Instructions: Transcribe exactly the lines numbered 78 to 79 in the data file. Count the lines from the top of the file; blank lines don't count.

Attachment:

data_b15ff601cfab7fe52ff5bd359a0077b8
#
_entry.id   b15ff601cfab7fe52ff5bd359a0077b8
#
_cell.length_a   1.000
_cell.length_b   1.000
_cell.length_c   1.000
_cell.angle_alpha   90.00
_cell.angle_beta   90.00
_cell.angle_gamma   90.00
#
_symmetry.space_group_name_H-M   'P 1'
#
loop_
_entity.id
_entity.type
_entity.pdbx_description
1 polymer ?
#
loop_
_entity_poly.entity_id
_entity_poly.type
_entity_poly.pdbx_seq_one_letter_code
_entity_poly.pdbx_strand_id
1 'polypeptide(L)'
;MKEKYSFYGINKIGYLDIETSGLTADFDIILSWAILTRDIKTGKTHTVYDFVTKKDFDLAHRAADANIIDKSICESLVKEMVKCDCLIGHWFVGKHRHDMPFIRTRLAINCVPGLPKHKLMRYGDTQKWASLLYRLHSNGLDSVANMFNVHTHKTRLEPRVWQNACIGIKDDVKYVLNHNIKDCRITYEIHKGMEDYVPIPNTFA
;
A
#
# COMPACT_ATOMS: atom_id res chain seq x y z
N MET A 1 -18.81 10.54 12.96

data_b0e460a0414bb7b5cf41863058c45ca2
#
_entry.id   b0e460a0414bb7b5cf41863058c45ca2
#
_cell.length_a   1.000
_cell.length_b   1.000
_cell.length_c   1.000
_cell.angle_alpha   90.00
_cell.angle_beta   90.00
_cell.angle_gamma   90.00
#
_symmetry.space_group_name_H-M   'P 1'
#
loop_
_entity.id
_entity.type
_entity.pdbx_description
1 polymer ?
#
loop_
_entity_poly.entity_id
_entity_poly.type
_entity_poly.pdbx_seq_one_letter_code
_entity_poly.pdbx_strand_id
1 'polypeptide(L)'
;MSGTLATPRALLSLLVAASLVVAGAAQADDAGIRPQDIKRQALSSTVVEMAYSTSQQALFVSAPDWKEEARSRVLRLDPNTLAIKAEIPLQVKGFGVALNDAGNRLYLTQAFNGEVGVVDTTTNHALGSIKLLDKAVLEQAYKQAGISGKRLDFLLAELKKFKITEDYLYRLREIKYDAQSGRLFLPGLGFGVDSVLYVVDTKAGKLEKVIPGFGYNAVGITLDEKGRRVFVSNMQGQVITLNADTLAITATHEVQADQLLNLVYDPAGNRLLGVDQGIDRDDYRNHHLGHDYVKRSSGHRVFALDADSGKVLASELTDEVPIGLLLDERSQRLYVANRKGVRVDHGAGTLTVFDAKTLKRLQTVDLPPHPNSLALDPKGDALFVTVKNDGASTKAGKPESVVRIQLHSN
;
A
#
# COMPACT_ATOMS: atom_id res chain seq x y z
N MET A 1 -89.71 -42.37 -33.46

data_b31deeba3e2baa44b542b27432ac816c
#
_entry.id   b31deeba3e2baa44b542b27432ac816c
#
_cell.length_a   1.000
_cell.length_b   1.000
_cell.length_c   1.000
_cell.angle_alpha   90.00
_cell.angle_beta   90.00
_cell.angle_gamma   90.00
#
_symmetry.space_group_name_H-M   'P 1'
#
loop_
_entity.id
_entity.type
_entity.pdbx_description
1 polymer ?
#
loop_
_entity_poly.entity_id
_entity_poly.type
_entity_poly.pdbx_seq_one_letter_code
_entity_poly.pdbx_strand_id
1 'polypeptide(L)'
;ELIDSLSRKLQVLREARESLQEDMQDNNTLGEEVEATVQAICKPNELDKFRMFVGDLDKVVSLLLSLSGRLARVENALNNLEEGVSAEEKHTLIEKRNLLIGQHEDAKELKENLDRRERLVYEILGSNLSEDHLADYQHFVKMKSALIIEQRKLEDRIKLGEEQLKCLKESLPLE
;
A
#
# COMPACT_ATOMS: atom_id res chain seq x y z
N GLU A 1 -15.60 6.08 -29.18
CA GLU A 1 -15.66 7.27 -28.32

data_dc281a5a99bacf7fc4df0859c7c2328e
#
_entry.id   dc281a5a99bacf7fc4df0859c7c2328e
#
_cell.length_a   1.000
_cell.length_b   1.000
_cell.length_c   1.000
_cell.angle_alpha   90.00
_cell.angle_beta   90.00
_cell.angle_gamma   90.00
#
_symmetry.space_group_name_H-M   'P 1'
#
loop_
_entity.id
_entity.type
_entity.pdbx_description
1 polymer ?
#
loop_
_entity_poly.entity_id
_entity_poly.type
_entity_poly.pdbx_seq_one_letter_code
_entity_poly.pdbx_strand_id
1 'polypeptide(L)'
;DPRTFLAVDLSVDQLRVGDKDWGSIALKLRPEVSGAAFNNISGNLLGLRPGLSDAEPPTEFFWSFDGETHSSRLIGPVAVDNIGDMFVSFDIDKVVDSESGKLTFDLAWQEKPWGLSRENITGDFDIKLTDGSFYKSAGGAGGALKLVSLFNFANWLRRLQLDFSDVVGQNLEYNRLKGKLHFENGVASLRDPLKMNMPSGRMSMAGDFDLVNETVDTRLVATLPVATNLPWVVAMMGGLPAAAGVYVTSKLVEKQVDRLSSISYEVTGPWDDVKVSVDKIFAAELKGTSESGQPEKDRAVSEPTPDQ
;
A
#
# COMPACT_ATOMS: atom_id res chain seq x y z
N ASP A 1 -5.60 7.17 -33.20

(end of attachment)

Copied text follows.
_entity.type
_entity.pdbx_description